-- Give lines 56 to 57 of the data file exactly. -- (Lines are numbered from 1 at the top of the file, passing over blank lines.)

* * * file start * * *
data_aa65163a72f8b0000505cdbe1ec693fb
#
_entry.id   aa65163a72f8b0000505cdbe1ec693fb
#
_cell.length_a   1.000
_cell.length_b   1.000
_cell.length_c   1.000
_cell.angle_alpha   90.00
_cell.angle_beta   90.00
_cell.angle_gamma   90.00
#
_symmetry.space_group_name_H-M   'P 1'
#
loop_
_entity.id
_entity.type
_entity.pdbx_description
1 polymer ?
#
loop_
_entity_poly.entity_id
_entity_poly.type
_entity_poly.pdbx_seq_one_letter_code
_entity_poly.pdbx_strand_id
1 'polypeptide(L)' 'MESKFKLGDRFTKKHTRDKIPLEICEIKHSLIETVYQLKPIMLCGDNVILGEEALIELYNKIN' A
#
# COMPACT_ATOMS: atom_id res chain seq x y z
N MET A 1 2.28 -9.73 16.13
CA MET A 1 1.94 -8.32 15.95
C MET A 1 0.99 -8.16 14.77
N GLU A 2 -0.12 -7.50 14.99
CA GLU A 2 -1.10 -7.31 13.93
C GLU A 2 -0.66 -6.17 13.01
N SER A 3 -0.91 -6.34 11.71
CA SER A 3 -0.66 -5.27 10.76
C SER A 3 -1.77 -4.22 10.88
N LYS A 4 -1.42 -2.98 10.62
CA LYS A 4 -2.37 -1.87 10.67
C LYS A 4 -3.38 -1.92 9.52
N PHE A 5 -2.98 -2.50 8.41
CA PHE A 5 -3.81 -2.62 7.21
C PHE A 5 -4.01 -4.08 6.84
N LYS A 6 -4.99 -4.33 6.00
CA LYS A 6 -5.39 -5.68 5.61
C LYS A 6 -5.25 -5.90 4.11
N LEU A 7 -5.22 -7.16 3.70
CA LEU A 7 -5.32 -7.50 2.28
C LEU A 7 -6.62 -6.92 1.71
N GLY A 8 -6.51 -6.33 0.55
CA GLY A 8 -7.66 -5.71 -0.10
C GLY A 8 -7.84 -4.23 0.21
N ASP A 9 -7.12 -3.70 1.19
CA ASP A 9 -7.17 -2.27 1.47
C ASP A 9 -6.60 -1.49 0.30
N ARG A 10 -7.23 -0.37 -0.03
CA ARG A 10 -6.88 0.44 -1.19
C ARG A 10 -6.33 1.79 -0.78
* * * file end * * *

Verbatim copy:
CA ARG A 10 -6.88 0.44 -1.19
C ARG A 10 -6.33 1.79 -0.78